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07/15/2015 12:00:00 AM


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Daly, Clare

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Bills

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Children (Amendment) Bill 2015 [Seanad]

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Report and Final Stages

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887

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Children (Amendment) Bill 2015 [Seanad]\Report and Final Stages
Bills\Children (Amendment) Bill 2015 [Seanad]\Report and Final Stages

3 Part Topic Index

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Amendment No

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4

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B4a

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Children (Amendment) Bill 2015 [Seanad]

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Report and Final Stages

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Not applicable

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No

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1

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Senator


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Deputy Clare Daly

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Deputy Clare Daly

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ClareDaly

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Clare Daly

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6F40EB9A4E5CED0880257E83006D89C6

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11/02/2016 06:33:22 PM

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Snippet Contents:

I move amendment No. 4: Amendment No. 4 relates to providing for a maximum sentence of three years for children. Maximum sentences for juvenile offenders are common elsewhere in Europe. This country is unusual in the fact that we have not had a maximum sentence since 2006. For example in Spain, between the ages of 14 and 16 years there is a maximum period of four years, irrespective of the crime committed, while between the ages of 16 and 18, it is eight years. In Portugal the maximum period of detention for children is three years; in Germany, five years and in Sweden and Switzerland, four years. The Children Act 2001 contained a provision providing for an upper limit on the length of time a child could spend in detention and did not permit the courts to give a sentence of more than three years. I do not understand the reason such a provision cannot be contained in the Bill. If it was acceptable then, why was the provision changed and why can it not be included now? I compliment the Minister on what is, generally, very good legislation. However, it is based on the premise of assisting vulnerable young people and not seeing them as criminals but as people who need assistance. If detention is supposed to be about rehabilitation and not punishment, three years is a considerable time to work with a person. Engaging with people after their release is equally important, be it on issues relating to drug addiction, their mental health or whatever else.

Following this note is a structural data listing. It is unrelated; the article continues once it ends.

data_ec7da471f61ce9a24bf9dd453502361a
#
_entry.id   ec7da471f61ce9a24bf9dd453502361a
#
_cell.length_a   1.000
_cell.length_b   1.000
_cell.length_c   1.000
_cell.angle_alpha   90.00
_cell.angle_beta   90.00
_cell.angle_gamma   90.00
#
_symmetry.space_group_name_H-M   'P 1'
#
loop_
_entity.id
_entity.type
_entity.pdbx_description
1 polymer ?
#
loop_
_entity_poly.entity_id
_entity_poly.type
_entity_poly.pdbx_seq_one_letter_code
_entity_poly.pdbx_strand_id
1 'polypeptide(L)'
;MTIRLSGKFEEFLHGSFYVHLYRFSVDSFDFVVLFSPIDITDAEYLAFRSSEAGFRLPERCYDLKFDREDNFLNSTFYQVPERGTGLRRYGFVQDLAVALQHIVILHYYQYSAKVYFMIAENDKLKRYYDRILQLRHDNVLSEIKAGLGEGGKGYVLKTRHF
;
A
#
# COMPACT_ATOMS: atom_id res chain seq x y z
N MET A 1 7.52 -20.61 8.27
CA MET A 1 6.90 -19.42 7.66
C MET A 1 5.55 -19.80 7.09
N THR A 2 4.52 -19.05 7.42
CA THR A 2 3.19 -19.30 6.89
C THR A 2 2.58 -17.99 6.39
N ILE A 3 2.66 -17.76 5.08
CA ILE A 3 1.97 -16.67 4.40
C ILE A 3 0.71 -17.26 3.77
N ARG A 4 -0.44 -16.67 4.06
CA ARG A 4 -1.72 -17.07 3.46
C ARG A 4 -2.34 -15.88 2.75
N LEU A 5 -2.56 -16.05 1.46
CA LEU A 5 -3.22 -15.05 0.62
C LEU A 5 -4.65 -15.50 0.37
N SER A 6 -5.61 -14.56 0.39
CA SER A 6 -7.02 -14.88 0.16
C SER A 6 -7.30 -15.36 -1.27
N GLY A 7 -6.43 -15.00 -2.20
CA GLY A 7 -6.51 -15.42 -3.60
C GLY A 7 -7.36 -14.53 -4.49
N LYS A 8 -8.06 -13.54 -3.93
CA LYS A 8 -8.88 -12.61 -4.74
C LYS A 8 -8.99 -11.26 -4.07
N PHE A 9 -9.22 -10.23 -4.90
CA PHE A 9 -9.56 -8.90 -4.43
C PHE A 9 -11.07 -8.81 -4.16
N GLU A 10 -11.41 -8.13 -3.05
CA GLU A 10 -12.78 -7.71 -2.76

Amendment No. 5 is very important as it deals with a court giving its reasons in writing for the handing down of a sentence involving detention. On Committee Stage the Minister noted that the writing down of judgments by judges was under review elsewhere. The strategic review group on penal policy recommended that such an approach be taken. A working group set up by the Minister for Justice and Equality is undertaking this work and examining the entire area. The Minister suggested that if we were to include the measure now, we would be jumping the gun. I do not agree. The fact that these two organisations support the measure and that the Law Reform Commission suggested it in 2003 also means that we are heading in that direction. Why, theredore, would we not be ahead of the posse with legislation dealing with children? That would be beneficial because data on child offenders in this country are scrappy and data collection is left to organisations such as the Irish Penal Reform Trust and the Jesuit Centre for Faith and Justice. The State with all of its resources should support them in their job of gathering data.
The amendment would assist in that regard because if we want to understand the current use of imprisonment and detention and encourage a more select use of detention as a sanction, it is essential that information on the reasons for the handing down of sentences involving a term of detention must be publicly available. This is particularly important in the case of children, not just because they are children but because it can help us to gain a more thorough understanding of the social inequalities which are such a feature of the lives of children who end up in the criminal justice system and of which they are often the victims. If we were to include the change proposed in the amendment, it would focus judges on the reasons for imposing custodial sentences, promote consistency in sentencing and provide clarity and transparency for courts, victims, offenders and the public and would not involve any extra work for the Judiciary because judges already have to give their reasons. It would just mean they would have to write them down. I do not think that would kill them and it would be a worthwhile social project which other aspects of the criminal justice system are examining. We could be ahead of the posse in accepting amendment No. 5.